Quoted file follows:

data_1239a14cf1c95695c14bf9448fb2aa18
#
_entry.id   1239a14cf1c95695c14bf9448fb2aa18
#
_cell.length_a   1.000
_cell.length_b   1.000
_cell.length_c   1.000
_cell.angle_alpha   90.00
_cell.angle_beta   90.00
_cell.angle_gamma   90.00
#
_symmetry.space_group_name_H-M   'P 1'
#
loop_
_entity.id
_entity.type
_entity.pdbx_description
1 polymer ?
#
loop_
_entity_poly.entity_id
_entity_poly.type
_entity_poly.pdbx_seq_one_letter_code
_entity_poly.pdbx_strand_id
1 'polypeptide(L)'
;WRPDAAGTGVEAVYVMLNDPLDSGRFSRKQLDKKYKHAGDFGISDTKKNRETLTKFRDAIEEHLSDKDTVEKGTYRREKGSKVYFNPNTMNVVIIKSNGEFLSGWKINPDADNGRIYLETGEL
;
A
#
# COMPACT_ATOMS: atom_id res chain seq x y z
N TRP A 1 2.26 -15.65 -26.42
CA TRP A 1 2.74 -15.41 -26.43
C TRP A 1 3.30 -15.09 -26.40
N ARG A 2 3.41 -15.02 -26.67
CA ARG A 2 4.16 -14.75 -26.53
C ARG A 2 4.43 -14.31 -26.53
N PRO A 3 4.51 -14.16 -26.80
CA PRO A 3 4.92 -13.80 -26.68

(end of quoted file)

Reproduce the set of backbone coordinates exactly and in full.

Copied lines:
data_1239a14cf1c95695c14bf9448fb2aa18
#
_entry.id   1239a14cf1c95695c14bf9448fb2aa18
#
_cell.length_a   1.000
_cell.length_b   1.000
_cell.length_c   1.000
_cell.angle_alpha   90.00
_cell.angle_beta   90.00
_cell.angle_gamma   90.00
#
_symmetry.space_group_name_H-M   'P 1'
#
loop_
_entity.id
_entity.type
_entity.pdbx_description
1 polymer ?
#
loop_
_entity_poly.entity_id
_entity_poly.type
_entity_poly.pdbx_seq_one_letter_code
_entity_poly.pdbx_strand_id
1 'polypeptide(L)'
;WRPDAAGTGVEAVYVMLNDPLDSGRFSRKQLDKKYKHAGDFGISDTKKNRETLTKFRDAIEEHLSDKDTVEKGTYRREKGSKVYFNPNTMNVVIIKSNGEFLSGWKINPDADNGRIYLETGEL
;
A
#
# COMPACT_ATOMS: atom_id res chain seq x y z
N TRP A 1 2.26 -15.65 -26.42
CA TRP A 1 2.74 -15.41 -26.43
C TRP A 1 3.30 -15.09 -26.40
N ARG A 2 3.41 -15.02 -26.67
CA ARG A 2 4.16 -14.75 -26.53
C ARG A 2 4.43 -14.31 -26.53
N PRO A 3 4.51 -14.16 -26.80
CA PRO A 3 4.92 -13.80 -26.68